The Uncommon Common Cold
Rhinovirus, a group of viruses responsible for the common cold has been found to lead to more serious respiratory conditions in infants and children. In the journal, Pediatrics, a study published January 13th indicated that a co-infection could exist and lead to bronchitis, pneumonia, or other lung infections.
During the course of study, 434 infants and children with cold symptoms were tested for Rhinovirus and other potential threats. Over 40% of these children tested positive for Rhinovirus, and many of these were carrying other illness as well. The most common co-infection was Respiratory Syncytial Virus (RSV).
RSV can cause inflammation and lead to conditions such as pneumonia and bronchitis, and it is the most common cause of these illnesses in infants. Though treatable, 25-40% of the patients that contract an RSV infection will also develop a serious lung infection. Susceptible individuals and untreated cases can lead to hospitalization.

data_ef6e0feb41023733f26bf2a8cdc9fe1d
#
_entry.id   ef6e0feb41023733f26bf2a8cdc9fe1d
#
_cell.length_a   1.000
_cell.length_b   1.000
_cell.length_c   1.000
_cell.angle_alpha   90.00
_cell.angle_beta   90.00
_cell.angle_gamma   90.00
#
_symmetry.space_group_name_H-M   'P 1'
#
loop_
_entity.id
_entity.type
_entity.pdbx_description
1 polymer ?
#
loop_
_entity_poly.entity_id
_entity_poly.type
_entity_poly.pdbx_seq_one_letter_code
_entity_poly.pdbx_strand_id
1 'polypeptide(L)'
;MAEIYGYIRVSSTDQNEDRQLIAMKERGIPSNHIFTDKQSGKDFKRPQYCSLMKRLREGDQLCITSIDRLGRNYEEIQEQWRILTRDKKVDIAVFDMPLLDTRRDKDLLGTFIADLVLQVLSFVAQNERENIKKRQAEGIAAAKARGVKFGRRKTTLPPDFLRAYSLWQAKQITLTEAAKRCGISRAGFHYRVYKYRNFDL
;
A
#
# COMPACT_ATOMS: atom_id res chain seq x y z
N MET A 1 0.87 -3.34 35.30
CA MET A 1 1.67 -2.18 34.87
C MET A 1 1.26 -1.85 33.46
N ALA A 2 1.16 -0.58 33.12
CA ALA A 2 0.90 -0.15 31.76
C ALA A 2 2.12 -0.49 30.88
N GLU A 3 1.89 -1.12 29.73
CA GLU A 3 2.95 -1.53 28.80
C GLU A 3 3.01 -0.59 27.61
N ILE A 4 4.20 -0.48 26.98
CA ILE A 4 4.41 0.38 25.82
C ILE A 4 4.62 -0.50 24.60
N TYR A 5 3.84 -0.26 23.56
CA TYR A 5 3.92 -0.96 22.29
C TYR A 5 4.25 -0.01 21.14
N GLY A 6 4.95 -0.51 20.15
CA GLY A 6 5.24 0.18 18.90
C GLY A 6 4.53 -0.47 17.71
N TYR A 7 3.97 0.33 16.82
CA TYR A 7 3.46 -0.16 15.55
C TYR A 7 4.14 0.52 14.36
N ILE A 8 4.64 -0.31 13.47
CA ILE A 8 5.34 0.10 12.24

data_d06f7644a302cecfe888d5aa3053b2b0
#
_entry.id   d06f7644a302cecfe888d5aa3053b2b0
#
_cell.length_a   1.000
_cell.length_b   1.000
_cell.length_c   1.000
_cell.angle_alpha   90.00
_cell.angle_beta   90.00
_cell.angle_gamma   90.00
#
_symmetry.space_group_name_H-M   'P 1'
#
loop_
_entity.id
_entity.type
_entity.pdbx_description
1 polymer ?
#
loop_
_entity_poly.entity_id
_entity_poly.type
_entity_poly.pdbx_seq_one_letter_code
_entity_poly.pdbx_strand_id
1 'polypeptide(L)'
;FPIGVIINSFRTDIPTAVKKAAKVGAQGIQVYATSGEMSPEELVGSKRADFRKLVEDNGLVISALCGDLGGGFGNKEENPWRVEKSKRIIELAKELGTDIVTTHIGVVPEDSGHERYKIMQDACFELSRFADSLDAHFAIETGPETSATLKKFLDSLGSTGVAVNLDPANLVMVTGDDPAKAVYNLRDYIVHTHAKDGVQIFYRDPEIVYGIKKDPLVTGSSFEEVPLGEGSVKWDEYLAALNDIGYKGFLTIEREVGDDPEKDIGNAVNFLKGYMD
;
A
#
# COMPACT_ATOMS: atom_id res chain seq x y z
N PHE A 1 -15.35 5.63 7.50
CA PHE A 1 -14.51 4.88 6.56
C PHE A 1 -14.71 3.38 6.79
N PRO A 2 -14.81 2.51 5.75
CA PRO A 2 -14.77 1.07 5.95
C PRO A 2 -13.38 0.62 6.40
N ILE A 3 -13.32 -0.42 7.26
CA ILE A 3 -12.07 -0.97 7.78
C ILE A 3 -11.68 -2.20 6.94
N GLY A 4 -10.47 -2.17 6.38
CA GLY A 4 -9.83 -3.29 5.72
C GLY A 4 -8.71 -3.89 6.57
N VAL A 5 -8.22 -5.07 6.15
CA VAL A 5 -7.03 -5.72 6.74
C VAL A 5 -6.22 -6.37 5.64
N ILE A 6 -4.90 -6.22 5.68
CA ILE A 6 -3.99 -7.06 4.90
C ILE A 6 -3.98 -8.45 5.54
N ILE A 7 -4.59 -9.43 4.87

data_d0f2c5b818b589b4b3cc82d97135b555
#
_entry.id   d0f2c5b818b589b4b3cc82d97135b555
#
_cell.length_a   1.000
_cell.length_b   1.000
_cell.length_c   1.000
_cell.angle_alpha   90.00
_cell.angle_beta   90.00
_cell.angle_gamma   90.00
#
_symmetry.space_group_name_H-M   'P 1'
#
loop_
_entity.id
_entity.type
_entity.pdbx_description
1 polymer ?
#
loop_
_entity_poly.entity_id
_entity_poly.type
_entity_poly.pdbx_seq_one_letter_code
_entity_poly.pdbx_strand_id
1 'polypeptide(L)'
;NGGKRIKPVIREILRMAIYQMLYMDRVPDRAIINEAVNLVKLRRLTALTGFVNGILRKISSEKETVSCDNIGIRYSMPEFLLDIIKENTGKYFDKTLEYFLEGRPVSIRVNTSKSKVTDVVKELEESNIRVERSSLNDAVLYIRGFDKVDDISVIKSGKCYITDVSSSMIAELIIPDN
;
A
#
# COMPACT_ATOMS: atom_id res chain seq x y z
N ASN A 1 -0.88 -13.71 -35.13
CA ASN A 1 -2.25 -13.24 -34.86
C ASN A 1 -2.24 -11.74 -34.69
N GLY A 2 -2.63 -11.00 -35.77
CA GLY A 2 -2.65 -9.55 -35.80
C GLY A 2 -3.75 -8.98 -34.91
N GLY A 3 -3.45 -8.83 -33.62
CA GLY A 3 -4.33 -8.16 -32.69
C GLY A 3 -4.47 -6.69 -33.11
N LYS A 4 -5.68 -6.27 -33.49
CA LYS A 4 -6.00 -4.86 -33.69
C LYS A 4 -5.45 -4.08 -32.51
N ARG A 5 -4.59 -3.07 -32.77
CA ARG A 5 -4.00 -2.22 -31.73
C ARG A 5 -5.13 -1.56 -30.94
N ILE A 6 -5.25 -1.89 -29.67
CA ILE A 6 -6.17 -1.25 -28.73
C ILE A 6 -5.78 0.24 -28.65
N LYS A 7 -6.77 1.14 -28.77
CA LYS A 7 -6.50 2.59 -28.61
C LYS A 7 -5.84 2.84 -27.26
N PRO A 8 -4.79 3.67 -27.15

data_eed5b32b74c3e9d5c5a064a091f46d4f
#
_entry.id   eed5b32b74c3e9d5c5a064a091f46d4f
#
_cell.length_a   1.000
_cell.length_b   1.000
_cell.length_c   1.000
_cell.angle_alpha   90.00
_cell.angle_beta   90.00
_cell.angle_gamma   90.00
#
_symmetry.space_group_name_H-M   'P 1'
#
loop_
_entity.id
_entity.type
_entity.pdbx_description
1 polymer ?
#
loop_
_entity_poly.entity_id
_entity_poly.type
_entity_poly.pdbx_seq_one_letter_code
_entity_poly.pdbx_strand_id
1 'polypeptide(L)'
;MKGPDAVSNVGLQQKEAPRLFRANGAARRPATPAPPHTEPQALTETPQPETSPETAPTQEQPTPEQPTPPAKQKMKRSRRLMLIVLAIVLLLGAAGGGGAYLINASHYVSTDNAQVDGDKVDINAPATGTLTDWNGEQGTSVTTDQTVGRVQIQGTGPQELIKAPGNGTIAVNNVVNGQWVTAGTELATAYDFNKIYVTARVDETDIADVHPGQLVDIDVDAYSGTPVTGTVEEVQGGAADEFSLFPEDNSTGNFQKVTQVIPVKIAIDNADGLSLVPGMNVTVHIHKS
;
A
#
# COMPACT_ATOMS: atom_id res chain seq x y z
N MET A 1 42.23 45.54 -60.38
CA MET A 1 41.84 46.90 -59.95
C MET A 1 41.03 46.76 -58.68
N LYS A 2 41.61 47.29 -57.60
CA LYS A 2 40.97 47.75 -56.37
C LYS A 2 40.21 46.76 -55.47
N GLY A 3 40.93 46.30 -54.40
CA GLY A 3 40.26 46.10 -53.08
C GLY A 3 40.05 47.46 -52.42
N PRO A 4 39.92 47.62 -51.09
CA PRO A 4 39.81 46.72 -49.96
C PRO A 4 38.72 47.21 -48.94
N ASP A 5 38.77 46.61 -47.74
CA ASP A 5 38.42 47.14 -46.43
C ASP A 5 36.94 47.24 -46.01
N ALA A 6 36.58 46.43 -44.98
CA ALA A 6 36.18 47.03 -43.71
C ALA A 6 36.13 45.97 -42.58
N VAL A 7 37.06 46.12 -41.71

It is important that children with colds be seen by their doctors as early as possible so that testing can be done to identify whether Rhinovirus, RSV, or other similar viruses are also present. Additionally, researchers also advise keeping infants and children away from other infected persons to help avoid further spreading the virus. Proper hygiene and isolation techniques are also recommended.